The oysters also are great in their other $1 form – grilled, with tare. So great, and so well paired with crisp Mio sparkling sake, that they trip the greedy-Gollum instinct even in someone paid to tell the public about restaurants. That instinct that tells you to keep $1 oyster night close to the vest.
Takehara’s continental influences also inform his drunken clams, which add butter, and housemade pappardelle, to the traditional sake served with the dish. Clean and light, its clams plump and its pasta absorbing enough sake to offer a hint of briskness, this dish stood in delightful contrast to the rich, French-influenced basil and miso marinated black cod that sat on the plate beside it. Contrasting these dishes, along with being a delicious exercise, demonstrated Takehara’s versatility even within the Japanese-European subgenre.
The fatty, soft cod tastes, in its butter, rice-wine vinegar and sake beurre blanc sauce, like luxury. So does Takehara’s duck ramen. Its duck-breast slices emerge juicy instead of oily after Takehara renders the fat on the breast and sears it off, French style, before coating the pieces with potato starch and searing them.
Takehara adds the duck to a housemade dashi, the seaweed and bonito flakes suggesting a lightness of flavor that might be illusory, given how the potato starch also thickens the broth. There’s a lot going on here, all of it good, including noodles with just enough chew.
Binchoyaki’s European tendencies evoke Skool’s Japanese-leaning seafood fusion. But whereas Skool’s mashups, like cioppino/ramen squid-ink spaghettina, are brash, Takehara tends to stick to a foundation of one cuisine and add nuance from others.
His version of elote, or corn on the cob, comes with lime and cotija cheese and tastes like the Mexican original before one notices the Japanese seven spice. Takehara’s wonderful hamachi (yellowtail) carpaccio dish, which holds slices of creamy avocado and tangy ponzu sauce, is more Japanese than Italian.
Some dishes, like Binchoyaki’s soba noodles and (expertly fried and seasoned) tempura taste Japanese, period. Takehara’s fresh, filling miso soup, which on our lunch visit contained snow peas, always holds seasonal vegetables. Local and seasonal is how they do it in Japan, said Sawada, who spent her youthful summers there, and how they do it at Binchoyaki.
But the gastropub’s beers, including a medium-bodied draft sweet potato Coedo that goes beautifully with grilled items, come from Japan.
Sawada makes Binchoyaki’s desserts, including an exceptionally fresh-tasting crème caramel. Her front-of-the house expertise shows in her well-trained service staff, which is efficient, knowledgeable and aware of when to be chatty and when to hang back.
Binchoyaki has infused new life into its stretch of 10th Street, which holds only a handful of Japanese American businesses these days, the best-known of which is the Osaka Ya dessert shop. Sawada said they chose the space, previously home to Doughbot donut shop, out of reverence for their heritage and because izakaya spots should not be fancy.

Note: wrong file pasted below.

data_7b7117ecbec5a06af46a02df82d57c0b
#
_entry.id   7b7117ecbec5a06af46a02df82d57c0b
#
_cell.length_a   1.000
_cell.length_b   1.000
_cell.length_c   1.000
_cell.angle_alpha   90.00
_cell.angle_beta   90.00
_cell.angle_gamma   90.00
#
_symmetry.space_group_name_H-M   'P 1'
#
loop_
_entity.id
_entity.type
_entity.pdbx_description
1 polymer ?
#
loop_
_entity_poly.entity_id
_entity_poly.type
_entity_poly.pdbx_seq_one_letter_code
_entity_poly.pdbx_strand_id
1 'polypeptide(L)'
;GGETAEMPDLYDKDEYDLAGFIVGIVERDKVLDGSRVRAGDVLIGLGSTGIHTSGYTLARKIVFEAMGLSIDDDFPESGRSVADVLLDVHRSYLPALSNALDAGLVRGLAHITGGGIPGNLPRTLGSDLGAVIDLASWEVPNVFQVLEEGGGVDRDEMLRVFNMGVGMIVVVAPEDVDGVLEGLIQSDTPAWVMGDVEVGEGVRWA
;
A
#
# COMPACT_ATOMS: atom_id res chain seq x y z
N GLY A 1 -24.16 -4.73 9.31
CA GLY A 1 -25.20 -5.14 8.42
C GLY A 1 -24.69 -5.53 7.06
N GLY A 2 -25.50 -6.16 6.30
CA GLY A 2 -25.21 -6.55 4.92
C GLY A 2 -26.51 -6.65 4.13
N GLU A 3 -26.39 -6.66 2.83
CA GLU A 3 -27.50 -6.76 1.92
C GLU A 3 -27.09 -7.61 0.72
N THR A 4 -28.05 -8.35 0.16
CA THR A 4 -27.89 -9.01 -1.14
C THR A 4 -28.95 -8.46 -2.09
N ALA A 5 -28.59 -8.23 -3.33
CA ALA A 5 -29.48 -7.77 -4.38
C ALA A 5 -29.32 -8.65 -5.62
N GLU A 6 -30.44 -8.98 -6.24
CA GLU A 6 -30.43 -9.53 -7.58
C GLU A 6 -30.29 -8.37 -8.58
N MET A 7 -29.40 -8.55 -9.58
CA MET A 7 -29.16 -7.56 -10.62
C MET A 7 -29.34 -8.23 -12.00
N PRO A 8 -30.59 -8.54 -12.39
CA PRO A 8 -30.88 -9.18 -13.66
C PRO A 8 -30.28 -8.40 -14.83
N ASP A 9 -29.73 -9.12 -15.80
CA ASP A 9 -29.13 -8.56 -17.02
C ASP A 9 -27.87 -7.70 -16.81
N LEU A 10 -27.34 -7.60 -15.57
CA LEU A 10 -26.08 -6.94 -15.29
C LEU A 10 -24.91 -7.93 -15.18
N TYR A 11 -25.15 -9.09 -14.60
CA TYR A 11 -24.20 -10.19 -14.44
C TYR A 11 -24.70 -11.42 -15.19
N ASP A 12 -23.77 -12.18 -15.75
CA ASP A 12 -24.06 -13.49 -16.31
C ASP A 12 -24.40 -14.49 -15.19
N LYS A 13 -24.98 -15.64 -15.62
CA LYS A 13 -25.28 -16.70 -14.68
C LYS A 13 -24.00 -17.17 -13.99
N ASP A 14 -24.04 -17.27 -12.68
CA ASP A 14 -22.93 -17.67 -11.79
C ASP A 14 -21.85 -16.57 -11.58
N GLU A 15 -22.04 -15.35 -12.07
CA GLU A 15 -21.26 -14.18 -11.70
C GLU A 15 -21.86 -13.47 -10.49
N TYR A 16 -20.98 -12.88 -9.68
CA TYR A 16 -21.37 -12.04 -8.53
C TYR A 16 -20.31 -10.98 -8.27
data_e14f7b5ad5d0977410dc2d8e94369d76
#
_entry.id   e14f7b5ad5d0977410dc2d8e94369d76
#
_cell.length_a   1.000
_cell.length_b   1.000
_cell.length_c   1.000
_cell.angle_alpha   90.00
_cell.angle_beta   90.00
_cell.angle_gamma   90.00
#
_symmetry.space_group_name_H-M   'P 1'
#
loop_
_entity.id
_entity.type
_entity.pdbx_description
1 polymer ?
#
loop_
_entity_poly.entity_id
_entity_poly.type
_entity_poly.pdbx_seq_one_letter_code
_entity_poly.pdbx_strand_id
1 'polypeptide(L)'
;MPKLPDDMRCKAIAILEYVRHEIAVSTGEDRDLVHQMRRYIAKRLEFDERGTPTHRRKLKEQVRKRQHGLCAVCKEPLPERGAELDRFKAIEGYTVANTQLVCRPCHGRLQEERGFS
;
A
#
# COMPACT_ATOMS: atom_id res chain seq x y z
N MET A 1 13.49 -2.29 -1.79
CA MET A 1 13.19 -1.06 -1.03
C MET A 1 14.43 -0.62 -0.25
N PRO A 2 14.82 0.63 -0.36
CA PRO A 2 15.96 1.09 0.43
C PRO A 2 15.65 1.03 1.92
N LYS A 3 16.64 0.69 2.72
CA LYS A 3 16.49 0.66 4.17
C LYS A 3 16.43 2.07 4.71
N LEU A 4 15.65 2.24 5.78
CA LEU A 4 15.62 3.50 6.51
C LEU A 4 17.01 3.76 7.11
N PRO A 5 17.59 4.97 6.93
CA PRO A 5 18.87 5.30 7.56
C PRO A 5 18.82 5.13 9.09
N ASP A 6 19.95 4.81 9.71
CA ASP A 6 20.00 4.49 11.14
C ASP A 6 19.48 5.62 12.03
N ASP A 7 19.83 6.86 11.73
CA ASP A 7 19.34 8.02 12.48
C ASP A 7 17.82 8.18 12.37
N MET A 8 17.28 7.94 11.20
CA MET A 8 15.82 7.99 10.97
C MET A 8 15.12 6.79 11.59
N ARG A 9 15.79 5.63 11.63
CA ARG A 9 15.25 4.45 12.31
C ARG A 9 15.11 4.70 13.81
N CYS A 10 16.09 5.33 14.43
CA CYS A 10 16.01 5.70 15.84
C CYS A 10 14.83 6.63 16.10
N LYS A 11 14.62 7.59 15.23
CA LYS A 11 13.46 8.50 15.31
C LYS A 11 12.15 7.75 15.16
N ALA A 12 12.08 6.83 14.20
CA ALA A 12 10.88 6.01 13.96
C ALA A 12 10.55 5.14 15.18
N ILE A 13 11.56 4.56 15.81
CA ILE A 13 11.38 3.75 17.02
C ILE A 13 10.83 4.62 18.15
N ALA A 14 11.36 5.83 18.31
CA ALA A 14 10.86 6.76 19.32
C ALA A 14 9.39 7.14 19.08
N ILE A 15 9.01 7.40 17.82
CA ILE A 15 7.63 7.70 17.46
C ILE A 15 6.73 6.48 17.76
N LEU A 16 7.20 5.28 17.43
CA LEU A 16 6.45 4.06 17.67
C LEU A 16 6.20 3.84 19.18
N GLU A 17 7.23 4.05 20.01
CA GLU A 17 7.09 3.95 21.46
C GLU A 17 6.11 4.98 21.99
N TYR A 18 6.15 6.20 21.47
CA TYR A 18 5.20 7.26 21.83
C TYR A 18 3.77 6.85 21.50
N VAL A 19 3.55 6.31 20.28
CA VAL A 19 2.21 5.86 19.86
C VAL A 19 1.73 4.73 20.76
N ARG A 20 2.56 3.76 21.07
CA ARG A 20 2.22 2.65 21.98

Takehara and Sawada opened their dream restaurant not just in a lower-key city than the one in which they gained their professional footing, but in an unassuming space in a neighborhood whose glory days were decades ago. Such determined modesty only makes the magic produced within this space more striking.
Editor’s note: This story has been changed to properly reflect the historical era of Japantown.
Binchoyaki Izakaya Dining
2226 10th St., Sacramento, www.binchoyaki.com, 916-469-9448
Hours: 11 a.m.-2 p.m. Tuesday-Friday; 4-10 p.m. Tuesday-Thursday; 4-midnight Friday and Saturday
Beverage options: Two Coeda beers on draft; Coeda and other Japanese bottled beers. Sake and shochu.
Vegetarian friendly: Yes
Gluten free options: Yes, but mostly by request
Noise level: Moderate to loud
Ambiance: The design is minimal at this storefront space in an older building, yet the atmosphere is lively, thanks to a showpiece element – a 1,000-degree grill operated by cooks who use paper fans to control the heat.
This modest space holds an adventurous, classically trained chef: Craig Takehara, who nails traditional Japanese dishes but also shines when he incorporates different cuisines. Service is top-notch, and the cooks handling the ultra-hot grill at the 3-month-old restaurant already show expertise.
We thoroughly enjoyed our visit at lunchtime, when Binchoyaki offers a more limited menu and focuses on “sets” (like bento boxes, sans box) with soup and salad. But we loved our two dinners, from the perfectly grilled meat and vegetable skewers to an unforgettable duck ramen and French-influenced black cod dish.
Knowledgeable and highly attentive but never obtrusive
Most items cost less than $15 – a bargain menu considering the quality of ingredients and craftsmanship involved. But it’s small-plates place, so level of hunger determines total cost.